It is the text of the report, however, that is most important in understanding the mix of progress, problems, and risks that shape the war in Afghanistan and the upcoming December report. Moreover, as a detailed reading of the new DoD report makes clear, the report is an interim report on the implementation of a new strategy that is only beginning to be fully tested. Not only has the real-world deadline for “transition” to Afghan responsibility shifted to 2014, the report covers progress in a war where US military deployments have just been completed, and allied increases – which will not come close to compensating for coming Canadian and Dutch cuts – are still in process:
“On September 30, there were approximately 96,695 U.S. Forces and approximately 48,842 international forces in Afghanistan…The U.S. 30,000 personnel force increase was comprised of three separate force packages, each built to provide specific capabilities essential to achieving the main goals of the campaign plan, particularly in RC-South and RC-East. The majority of the initial force package (FP-1) was comprised of U.S. Marine Corps (USMC) elements, which were immediately deployed in central Helmand combat operations. Additionally, FP-1 included an Army brigade to conduct training and mentoring for ANSF forces. Force Package 2 (FP-2) delivered an Army brigade to conduct operations in Kandahar Province. FP-2 also offered military intelligence assets and a rotary-wing aviation brigade. Force Package 3 (FP-3) delivered the final Army brigade to RC-East, to conduct operations in Paktika Province. Follow-on forces will continue to execute the strategy of shape-clear-hold-build, and transfer as operations continue in Kandahar. With the arrival of the 10th Mountain Division in late October/early November in RC-South, the U.S. force increase will be complete. (p. 14)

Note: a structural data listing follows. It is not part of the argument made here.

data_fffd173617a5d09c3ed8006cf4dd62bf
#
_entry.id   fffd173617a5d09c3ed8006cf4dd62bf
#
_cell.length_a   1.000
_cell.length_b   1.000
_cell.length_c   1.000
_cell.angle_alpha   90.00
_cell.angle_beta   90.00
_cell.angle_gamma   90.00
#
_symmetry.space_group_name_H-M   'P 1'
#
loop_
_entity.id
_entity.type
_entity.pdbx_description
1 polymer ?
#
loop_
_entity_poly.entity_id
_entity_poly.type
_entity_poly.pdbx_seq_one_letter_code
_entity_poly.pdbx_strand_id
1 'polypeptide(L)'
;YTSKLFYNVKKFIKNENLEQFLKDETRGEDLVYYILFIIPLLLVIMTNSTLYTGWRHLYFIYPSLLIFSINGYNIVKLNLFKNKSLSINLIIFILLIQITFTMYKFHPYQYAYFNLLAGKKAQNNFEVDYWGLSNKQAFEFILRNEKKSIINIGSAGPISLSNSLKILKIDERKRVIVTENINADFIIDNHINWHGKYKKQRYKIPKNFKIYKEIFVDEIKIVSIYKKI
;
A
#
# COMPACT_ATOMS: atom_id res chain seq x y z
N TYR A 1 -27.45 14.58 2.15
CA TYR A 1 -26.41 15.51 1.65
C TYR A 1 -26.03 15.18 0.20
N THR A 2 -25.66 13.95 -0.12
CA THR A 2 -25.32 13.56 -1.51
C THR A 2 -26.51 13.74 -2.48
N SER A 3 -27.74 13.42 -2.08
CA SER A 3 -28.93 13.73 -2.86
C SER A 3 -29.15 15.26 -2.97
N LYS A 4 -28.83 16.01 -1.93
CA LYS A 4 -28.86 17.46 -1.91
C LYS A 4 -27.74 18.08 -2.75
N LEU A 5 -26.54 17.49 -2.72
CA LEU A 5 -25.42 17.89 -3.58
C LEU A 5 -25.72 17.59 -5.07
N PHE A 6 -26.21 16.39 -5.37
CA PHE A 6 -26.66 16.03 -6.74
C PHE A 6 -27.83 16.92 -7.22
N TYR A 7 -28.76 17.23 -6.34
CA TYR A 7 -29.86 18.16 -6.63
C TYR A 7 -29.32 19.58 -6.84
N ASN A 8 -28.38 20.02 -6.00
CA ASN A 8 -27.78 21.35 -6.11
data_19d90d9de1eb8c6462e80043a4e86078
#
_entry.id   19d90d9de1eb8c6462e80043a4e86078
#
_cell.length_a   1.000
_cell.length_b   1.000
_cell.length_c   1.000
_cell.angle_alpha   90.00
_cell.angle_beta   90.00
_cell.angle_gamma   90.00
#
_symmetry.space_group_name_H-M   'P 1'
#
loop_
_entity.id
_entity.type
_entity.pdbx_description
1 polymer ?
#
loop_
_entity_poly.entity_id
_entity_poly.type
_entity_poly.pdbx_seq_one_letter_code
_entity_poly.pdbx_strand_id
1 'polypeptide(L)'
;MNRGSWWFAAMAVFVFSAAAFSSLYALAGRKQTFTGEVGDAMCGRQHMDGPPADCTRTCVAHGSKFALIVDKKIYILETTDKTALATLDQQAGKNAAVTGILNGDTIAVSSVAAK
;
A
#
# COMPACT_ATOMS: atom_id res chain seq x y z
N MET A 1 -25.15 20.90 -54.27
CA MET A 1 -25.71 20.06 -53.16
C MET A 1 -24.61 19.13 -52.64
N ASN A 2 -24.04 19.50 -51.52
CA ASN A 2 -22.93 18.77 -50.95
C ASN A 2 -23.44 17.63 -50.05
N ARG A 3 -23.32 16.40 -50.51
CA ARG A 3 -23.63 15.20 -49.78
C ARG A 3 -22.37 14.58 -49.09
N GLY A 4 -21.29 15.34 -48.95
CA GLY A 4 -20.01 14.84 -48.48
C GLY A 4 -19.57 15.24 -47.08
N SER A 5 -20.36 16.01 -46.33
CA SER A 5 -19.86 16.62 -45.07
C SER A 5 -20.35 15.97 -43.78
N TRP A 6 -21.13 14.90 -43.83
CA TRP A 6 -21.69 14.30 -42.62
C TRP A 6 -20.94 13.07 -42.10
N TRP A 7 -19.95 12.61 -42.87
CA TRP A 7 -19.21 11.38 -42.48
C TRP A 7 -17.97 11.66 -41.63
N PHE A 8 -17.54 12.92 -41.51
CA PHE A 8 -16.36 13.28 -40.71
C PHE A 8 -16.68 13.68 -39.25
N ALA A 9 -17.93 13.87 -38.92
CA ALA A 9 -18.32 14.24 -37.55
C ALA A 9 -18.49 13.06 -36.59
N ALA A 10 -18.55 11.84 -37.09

ISAF received pledges of 9,700 additional personnel from NATO and non-NATO partners since the President’s December 2009 speech. As of September 2010, approximately 77 percent of these additional personnel have arrived. (p. 14)… The total shortfall as of September 30, including version 9.5 not filled and version 10.0 additional requirements, is approximately 8,900 forces.
The requirement for forces identified in the CJSOR is challenged by the drawdown of forces by two RC-South Allies, the Netherlands and Canada. The Dutch Government withdrew the bulk of its forces from Afghanistan when its military mandate ended August 1, 2010, at which time the Dutch Government transferred lead-nation status in Uruzgan. The Canadians, facing similar parliamentary pressure, plan to begin redeploying forces in 2011. (p. 15)